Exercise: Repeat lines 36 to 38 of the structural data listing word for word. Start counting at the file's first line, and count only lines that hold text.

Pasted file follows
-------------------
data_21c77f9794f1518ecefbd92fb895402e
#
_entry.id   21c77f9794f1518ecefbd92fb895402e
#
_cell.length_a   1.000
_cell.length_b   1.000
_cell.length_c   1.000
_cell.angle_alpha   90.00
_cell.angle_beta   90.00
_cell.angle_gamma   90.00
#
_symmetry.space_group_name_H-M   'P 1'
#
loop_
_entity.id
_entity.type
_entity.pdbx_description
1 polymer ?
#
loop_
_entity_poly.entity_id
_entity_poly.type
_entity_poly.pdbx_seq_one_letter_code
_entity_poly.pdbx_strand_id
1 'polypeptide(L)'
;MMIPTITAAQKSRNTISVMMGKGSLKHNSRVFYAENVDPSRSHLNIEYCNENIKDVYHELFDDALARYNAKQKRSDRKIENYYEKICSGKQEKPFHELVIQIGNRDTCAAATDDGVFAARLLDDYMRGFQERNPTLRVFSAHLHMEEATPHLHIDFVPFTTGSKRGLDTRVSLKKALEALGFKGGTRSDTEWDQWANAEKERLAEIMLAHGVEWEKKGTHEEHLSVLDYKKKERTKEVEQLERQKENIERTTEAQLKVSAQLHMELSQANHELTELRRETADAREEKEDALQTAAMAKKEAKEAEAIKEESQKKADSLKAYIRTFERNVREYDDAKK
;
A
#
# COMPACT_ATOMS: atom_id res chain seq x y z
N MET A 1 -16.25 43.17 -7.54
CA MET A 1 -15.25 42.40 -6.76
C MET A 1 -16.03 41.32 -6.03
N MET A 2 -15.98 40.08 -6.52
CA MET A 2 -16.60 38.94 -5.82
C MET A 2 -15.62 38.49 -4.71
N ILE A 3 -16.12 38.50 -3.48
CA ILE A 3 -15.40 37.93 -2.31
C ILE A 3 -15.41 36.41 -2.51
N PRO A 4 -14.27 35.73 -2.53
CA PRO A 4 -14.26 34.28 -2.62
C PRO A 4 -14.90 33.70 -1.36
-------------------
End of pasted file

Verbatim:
C MET A 2 -15.62 38.49 -4.71
N ILE A 3 -16.12 38.50 -3.48
CA ILE A 3 -15.40 37.93 -2.31